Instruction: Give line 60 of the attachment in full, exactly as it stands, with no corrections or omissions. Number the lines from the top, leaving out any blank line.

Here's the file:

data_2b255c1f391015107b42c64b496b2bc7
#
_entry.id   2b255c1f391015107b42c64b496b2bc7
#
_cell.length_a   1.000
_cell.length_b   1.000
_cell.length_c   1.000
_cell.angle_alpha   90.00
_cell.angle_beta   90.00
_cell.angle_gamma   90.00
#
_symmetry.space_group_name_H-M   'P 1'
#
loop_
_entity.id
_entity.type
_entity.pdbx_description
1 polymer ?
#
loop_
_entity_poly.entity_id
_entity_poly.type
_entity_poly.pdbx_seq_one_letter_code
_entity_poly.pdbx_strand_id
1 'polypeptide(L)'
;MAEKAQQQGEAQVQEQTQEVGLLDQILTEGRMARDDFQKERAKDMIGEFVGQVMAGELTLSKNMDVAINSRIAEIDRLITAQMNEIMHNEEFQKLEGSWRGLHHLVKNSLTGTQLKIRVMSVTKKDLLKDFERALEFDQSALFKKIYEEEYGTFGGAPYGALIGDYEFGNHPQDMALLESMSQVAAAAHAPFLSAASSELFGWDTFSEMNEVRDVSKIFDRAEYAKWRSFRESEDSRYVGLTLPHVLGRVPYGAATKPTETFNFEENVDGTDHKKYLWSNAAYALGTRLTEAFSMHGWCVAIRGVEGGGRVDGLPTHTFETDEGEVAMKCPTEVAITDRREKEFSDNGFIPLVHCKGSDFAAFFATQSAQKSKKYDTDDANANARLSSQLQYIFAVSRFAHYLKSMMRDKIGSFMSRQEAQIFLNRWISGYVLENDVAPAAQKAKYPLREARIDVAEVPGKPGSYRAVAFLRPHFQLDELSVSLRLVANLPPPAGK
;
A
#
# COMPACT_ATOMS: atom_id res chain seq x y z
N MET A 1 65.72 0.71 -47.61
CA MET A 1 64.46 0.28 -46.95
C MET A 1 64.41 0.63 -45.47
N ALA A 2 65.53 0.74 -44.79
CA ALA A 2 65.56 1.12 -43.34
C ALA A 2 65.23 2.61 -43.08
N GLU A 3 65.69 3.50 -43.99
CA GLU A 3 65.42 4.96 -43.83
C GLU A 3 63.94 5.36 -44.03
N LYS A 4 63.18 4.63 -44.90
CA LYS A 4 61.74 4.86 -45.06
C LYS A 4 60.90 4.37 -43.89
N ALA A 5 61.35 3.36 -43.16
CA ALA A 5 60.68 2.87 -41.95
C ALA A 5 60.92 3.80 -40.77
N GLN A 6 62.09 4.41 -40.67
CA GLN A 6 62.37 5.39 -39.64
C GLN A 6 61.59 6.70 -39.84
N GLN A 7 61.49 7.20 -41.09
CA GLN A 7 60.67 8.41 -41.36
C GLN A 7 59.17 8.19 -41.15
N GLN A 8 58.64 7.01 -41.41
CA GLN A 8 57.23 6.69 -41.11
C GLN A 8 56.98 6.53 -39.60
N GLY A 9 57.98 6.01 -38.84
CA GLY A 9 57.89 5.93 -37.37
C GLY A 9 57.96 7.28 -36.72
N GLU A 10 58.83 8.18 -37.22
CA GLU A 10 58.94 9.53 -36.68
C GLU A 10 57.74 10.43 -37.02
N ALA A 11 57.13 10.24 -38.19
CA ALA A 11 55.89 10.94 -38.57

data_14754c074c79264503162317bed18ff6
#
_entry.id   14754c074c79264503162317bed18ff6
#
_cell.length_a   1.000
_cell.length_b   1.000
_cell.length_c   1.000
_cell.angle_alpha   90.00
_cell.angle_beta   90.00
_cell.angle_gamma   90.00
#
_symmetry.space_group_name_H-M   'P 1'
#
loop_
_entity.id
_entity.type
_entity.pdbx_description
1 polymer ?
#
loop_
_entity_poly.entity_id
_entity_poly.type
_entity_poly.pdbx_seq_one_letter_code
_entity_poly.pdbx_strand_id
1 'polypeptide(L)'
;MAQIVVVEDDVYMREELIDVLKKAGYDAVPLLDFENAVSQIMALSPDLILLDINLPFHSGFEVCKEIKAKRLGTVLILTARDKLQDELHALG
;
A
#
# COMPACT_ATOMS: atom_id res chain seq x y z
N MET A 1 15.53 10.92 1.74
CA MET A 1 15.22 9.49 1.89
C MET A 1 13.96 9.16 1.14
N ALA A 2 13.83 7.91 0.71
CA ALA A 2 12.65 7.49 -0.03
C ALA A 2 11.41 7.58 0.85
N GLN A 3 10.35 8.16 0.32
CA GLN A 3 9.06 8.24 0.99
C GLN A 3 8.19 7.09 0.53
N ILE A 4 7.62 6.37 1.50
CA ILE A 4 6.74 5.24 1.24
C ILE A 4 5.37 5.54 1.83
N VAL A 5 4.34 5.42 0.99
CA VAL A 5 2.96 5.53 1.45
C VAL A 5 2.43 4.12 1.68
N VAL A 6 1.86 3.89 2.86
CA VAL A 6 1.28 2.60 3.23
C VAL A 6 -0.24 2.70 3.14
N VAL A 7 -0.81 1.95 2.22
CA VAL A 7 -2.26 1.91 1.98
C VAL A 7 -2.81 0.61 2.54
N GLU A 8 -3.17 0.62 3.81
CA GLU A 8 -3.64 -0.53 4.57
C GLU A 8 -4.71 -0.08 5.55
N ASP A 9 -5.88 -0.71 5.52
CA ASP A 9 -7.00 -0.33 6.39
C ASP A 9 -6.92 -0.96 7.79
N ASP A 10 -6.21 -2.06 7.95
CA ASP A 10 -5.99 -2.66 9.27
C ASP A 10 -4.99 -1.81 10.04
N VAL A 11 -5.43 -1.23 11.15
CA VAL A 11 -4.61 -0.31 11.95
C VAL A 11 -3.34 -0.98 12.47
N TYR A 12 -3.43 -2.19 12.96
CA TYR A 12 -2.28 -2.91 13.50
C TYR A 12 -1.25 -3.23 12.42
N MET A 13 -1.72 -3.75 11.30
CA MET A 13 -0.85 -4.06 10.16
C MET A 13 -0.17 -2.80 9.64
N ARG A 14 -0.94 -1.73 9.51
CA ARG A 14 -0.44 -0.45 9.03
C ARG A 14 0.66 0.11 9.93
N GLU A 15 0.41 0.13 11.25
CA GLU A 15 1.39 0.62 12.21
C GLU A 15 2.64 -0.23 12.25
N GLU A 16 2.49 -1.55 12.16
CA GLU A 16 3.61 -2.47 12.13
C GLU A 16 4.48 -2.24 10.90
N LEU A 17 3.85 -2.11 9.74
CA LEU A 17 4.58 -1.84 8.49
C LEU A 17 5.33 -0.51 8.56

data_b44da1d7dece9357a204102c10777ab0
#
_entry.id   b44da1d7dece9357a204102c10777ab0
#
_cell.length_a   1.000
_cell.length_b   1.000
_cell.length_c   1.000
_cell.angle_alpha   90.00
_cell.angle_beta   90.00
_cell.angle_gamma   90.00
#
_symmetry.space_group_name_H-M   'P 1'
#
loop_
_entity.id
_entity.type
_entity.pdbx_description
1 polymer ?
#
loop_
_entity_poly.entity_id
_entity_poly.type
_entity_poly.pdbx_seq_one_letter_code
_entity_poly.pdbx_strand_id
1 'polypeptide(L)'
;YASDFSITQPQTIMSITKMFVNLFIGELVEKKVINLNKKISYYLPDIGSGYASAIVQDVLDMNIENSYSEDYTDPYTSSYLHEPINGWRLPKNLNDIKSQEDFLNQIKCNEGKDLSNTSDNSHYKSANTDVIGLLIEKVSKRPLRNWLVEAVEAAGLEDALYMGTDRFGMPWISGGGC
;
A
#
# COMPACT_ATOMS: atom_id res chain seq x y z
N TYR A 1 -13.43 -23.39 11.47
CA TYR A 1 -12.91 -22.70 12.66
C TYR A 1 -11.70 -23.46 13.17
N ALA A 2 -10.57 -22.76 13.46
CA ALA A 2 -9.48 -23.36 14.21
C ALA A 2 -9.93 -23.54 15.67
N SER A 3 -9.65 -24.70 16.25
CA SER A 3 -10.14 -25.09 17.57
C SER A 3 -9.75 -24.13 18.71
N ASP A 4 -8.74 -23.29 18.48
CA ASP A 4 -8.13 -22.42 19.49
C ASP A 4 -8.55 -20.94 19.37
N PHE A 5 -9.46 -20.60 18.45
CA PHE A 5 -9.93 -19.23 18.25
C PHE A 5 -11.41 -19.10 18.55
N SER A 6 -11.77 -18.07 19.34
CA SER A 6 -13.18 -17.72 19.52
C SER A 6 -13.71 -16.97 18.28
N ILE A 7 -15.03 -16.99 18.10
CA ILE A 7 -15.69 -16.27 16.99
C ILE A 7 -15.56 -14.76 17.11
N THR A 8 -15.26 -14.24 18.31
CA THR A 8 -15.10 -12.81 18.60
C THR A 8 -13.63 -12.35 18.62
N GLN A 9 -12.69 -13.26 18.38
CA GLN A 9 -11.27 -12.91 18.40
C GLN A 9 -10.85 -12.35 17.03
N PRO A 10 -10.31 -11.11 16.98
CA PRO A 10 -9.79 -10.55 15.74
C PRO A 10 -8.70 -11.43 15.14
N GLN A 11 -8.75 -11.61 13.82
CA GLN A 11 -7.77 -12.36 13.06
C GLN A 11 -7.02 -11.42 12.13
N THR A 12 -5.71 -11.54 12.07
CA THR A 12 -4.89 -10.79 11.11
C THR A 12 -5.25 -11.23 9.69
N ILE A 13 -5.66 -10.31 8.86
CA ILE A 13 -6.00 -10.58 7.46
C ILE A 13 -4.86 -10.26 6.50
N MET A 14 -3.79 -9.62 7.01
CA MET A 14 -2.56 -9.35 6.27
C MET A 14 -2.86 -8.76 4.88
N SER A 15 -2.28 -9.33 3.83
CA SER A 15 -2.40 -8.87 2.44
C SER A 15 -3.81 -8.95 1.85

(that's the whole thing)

C GLU A 10 57.74 10.43 -37.02